Last time, we talked about ways to make lecture interesting. In doing so, we treated lecture as though it was a smart and useful way to teach someone information. That was wrong! Lecture is a red, hairy demon that ought to be banished from our school’s curriculum. It saps student engagement! Destroys curiosity! It’s just a vehicle for teachers to show the rest of the world how much smarter they are. There’s not a single useful thing that I ever learned from a lecture! Not one! Not even this concept of evil lectures that I couldn’t have thought of without actually sitting in a lecture. Well...okay fine. Maybe I did learn one thing from a lecture, But just that one.
Jokes aside, straight lecture (eg. someone talking without interruption) may be one of the least effective ways to get students to remember information for longer than the time before the next test. At its worst, it’s not not much more than an info dump that students will write down and possibly study. One could even say it’s the professoring equivalent of telling versus showing, and every kid who’s taken a creative writing class can tell you how terrible telling is.
So, with that in mind, what are ways other than lecture that teachers can use to share materials?
One things students (and people in general) are excellent at doing is solving problems and putting together knowledge from known facts. It’s one of the reasons some find math so entertaining. So, if happen to be teaching a math class, why spend time lecturing when students could otherwise be actually solving the problems?
It’s worth noting here that there will always be concepts that need to be talked through or that students just don’t have enough information to intuit. These are prime times for lecture, but try to avoid using lecture to reinforce something students have already learned through doing. My current stats professor has the bad habit of doing that, and most in the class have started surfing their computers instead of paying attention. And, why would they pay attention? They already understand the concept well enough to apply it, and that’s all they need to know. Why spend valuable brainpower listening to someone else explain something that you could explain just as well yourself?
Along these same lines, students are much more engaged and motivated when they’re doing something. If you’re teaching a lesson on the different branches of government, an excellent way to get that message across would be to have students set up their own mock-Congress and start thinking about and voting on bills. They’ll likely come up with some wild ideas to be passed into ‘law,’ but that’s part of the fun of it. It’s like the real world. As long as you can get the votes, you can do anything you want.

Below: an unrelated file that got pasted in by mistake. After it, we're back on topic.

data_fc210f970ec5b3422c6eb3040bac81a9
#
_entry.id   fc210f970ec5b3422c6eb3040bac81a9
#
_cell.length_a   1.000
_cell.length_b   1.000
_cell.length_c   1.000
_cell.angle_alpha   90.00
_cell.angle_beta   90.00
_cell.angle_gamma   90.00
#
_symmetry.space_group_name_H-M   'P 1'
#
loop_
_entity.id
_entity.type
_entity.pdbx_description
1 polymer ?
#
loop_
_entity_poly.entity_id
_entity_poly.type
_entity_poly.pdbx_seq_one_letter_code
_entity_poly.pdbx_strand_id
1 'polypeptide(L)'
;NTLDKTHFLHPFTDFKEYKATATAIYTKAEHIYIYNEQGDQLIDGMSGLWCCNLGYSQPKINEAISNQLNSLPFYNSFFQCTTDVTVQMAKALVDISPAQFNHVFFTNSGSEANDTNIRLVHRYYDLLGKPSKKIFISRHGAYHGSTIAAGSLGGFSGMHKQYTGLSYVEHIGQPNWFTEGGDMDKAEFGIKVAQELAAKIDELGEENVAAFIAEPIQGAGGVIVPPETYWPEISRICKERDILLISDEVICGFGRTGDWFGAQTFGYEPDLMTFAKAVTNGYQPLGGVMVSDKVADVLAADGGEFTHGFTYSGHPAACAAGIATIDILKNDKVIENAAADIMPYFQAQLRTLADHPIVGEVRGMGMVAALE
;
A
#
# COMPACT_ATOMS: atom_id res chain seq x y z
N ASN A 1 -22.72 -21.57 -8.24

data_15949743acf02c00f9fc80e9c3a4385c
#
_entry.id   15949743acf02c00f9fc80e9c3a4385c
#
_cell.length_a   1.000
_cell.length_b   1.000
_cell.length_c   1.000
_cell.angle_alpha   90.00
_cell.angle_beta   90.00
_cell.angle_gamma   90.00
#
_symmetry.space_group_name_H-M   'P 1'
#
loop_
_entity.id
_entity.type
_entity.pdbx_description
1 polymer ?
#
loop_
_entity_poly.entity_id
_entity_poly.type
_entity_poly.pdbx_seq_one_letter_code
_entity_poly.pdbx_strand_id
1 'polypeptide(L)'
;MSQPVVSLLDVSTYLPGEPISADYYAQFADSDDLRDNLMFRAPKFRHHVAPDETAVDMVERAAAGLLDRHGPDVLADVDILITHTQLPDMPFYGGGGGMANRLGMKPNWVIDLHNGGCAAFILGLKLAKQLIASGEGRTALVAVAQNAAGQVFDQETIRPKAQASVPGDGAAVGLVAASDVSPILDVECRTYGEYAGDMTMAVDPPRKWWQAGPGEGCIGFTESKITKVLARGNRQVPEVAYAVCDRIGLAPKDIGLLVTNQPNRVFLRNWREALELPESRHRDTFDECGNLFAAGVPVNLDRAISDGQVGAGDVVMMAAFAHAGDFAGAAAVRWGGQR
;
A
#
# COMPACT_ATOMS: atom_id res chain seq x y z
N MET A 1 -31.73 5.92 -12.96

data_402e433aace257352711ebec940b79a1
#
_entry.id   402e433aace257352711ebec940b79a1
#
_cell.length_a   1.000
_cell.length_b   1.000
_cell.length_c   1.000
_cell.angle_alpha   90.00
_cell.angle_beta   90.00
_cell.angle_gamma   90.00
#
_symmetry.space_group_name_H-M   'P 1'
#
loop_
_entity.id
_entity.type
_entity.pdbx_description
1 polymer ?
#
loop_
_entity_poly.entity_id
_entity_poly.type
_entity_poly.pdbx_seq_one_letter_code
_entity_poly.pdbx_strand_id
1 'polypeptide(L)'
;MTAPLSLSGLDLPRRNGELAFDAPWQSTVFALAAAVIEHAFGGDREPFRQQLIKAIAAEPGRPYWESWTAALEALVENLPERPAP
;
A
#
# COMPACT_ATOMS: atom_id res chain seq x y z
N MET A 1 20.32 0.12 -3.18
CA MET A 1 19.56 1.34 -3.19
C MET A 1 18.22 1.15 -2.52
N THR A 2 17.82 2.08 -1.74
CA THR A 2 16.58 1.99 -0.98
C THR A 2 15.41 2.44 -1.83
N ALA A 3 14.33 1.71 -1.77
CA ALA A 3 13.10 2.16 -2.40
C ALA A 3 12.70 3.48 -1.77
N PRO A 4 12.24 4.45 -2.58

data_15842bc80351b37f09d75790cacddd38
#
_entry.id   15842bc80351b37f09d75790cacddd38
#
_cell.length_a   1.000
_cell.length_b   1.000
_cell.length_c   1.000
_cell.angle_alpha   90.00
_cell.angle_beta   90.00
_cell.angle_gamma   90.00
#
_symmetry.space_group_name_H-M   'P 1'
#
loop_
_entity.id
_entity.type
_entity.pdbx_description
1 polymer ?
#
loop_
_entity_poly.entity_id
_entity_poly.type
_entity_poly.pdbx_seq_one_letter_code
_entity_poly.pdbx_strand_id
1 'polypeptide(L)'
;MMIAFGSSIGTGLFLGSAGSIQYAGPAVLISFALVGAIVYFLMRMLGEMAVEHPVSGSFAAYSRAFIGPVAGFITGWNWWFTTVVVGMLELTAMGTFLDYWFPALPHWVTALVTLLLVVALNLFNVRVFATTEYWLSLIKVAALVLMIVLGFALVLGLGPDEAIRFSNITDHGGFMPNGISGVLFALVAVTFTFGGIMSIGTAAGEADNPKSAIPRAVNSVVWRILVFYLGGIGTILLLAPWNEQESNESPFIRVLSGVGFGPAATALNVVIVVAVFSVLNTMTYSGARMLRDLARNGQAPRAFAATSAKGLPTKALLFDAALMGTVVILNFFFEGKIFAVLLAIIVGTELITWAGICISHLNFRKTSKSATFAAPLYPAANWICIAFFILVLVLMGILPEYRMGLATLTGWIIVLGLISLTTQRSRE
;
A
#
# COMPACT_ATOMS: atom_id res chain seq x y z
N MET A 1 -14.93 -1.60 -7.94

Another example of having students do lessons instead of listen to them could be during an acting class. There are thousands of books written on acting and acting theory. You could read all of them, memorize all the concepts, and still not know the first thing about actually acting in front of people. The same goes with writing. I once had a writing professor who loved to lecture (who’s also the author of a certain book about 7 killings). His lectures were actually pretty entertaining - he has a great sense of humor - but I didn’t learn much in that class about writing because we didn’t do it very often. As such, the class felt very underwhelming.
Some students are also quite good at learning material on their own. - I have two friends from high-school who basically taught themselves algebra because they wanted to be able to take Calculus their Senior year. - This route wouldn’t be advisable for all students, but it could be an option for those who want to get ahead and feel confident enough in their learning to go off on their own. From experience, I can also say that teaching yourself can be one of the best ways of learning. It forces you to draw your own connections from the material, which makes the material more memorable. From a teacher’s perspective, these students who worked ahead are also in a prime position to teach their peers potentially difficult concepts. Quite often, it’s easier to learn from someone who just mastered a concept than it is to learn from someone who learned the concept a long time ago.
Classroom discussions are also great ways to teach important material. They let students draw their own connections, and they’re a great space for letting students share their connections with the rest of the group. They build interpersonal relationships and build all that important personal communication magic that psychologists always say is so important. They’re also fun. There’s not enough fun in the education system. (If there’s one take-away from these blogs it should be that we should make learning more enjoyable. So what if the rest of the world is a dark place full of business meetings where no one laughs? That doesn’t mean we can’t make learning about it more amusing.)